Lately, we have been working on things like a special needs trust for her future, which can be overwhelming to think about, and the older she gets without there being a treatment or cure, the harder it is, too. But our girl has had an amazing year in kindergarten, having fun and learning to read and write using eye gaze, and we are so proud of her!
Anicia Anderson can trace her interest in a speech-language pathology career to hearing a guest speaker during a high school health class. She was in 10th grade at North Haven High School, a public high school in North Haven, Conn.
The speaker was looking for volunteers to come and work in a group home for older adults with autism. Anicia said she thought it sounded interesting, and she needed the community service hours, so she went.
“That was my first experience with people that were non-verbal,” said Anicia, thoughtful and gracious with her time during a recent phone interview. “That kind of geared my passion to wanting to work with people that have communication challenges.”
That first psychic nudge started her on a path toward a career she knew nothing about as a 15-year-old in the little town of North Haven (population about 25,000), a northern suburb of New Haven, home of Yale University.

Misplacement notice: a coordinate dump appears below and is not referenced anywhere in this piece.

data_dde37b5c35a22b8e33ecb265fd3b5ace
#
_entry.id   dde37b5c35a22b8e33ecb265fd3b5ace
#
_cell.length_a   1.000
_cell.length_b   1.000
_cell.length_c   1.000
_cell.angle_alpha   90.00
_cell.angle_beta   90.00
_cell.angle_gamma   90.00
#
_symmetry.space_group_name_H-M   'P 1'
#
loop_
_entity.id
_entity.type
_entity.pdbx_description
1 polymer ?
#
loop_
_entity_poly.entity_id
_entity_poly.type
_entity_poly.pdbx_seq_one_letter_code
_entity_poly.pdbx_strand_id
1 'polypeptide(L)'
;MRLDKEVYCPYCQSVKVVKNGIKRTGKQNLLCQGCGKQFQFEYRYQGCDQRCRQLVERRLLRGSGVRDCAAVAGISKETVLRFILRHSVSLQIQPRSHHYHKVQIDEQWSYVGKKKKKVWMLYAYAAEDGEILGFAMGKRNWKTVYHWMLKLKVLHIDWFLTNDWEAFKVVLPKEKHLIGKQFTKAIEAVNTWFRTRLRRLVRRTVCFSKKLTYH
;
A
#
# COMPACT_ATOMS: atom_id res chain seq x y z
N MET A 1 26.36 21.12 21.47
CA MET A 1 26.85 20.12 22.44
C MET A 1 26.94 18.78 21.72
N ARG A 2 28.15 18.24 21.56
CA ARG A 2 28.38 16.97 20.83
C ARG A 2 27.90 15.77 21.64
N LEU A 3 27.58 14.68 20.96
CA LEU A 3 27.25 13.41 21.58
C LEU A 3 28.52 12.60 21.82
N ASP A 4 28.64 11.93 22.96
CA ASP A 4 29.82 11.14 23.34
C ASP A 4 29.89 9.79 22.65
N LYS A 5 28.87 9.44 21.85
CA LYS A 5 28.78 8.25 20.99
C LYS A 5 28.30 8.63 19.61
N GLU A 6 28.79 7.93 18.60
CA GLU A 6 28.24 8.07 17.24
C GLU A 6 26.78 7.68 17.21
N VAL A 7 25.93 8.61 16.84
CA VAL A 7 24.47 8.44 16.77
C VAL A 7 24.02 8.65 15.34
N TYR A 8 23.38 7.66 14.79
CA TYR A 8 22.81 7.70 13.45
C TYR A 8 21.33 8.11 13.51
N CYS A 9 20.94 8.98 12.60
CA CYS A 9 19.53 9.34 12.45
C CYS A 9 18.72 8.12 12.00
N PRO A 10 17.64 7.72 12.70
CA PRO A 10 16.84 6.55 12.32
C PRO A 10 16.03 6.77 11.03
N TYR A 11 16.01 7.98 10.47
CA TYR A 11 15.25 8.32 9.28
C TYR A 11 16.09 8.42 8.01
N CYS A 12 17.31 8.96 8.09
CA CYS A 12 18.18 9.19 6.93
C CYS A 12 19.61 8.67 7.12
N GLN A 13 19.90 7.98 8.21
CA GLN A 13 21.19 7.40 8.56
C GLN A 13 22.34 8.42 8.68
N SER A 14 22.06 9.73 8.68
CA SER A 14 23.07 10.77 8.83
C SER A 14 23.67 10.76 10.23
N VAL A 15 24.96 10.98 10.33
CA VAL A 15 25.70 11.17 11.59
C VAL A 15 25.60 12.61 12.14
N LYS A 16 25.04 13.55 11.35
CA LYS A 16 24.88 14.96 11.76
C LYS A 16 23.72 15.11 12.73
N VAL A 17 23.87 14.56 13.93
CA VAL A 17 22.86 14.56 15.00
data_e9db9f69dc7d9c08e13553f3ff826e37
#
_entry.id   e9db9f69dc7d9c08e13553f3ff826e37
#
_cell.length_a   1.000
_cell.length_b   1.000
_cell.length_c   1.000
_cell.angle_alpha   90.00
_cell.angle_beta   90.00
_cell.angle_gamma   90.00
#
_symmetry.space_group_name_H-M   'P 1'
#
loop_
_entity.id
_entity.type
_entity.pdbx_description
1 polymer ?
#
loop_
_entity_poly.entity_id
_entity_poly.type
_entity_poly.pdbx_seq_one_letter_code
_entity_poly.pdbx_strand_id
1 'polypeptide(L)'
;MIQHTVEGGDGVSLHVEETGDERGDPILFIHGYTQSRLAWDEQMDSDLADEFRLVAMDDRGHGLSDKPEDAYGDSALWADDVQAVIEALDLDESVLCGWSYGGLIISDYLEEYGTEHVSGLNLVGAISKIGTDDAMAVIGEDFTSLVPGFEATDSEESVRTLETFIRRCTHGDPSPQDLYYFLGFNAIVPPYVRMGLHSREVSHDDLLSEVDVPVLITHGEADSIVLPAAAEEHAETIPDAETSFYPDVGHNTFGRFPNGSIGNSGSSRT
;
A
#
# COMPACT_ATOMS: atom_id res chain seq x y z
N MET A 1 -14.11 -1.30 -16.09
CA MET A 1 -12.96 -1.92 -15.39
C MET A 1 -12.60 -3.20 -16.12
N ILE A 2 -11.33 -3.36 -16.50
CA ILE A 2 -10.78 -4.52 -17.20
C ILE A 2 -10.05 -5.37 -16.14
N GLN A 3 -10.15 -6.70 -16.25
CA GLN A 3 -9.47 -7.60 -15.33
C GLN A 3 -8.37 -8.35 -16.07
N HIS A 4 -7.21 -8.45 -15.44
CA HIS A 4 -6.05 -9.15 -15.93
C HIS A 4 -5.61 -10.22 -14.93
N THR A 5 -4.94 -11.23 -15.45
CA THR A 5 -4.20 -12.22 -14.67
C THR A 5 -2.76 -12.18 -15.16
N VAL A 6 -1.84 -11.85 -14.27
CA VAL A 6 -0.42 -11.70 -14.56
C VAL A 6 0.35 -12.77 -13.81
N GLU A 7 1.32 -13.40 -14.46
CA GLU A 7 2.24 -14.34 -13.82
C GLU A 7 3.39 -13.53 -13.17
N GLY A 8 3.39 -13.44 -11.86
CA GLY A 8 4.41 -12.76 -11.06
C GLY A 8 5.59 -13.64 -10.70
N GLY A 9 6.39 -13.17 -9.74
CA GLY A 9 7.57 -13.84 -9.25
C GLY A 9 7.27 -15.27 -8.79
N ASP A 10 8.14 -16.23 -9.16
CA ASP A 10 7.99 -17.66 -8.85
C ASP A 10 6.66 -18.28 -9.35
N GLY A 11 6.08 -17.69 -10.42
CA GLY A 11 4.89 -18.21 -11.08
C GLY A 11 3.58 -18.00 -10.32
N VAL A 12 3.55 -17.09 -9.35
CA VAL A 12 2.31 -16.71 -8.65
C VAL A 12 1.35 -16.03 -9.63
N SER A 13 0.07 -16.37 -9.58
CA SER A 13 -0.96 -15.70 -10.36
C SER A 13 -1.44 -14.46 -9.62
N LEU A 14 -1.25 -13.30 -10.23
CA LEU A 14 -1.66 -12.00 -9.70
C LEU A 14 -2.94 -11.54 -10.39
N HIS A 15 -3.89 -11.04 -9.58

Anicia received her bachelor’s degree from Penn State this spring and will begin pursuing a master’s degree there in speech-language pathology. She is the first recipient of the Schreiber Center for Pediatric Development Educational Equity Graduate Scholarship. The scholarship comes from a new fund established by Schreiber and Penn State to address the lack of diversity in the field of speech therapy.
“There’s not a lot of diversity in the field of speech-language pathology,” Anicia said. “Clinicians see clients from all different backgrounds and races and cultures. Inclusion is important: having a diverse clientele, having more diverse students entering the field, having more diversity among clinicians. I look forward to helping to make that change.”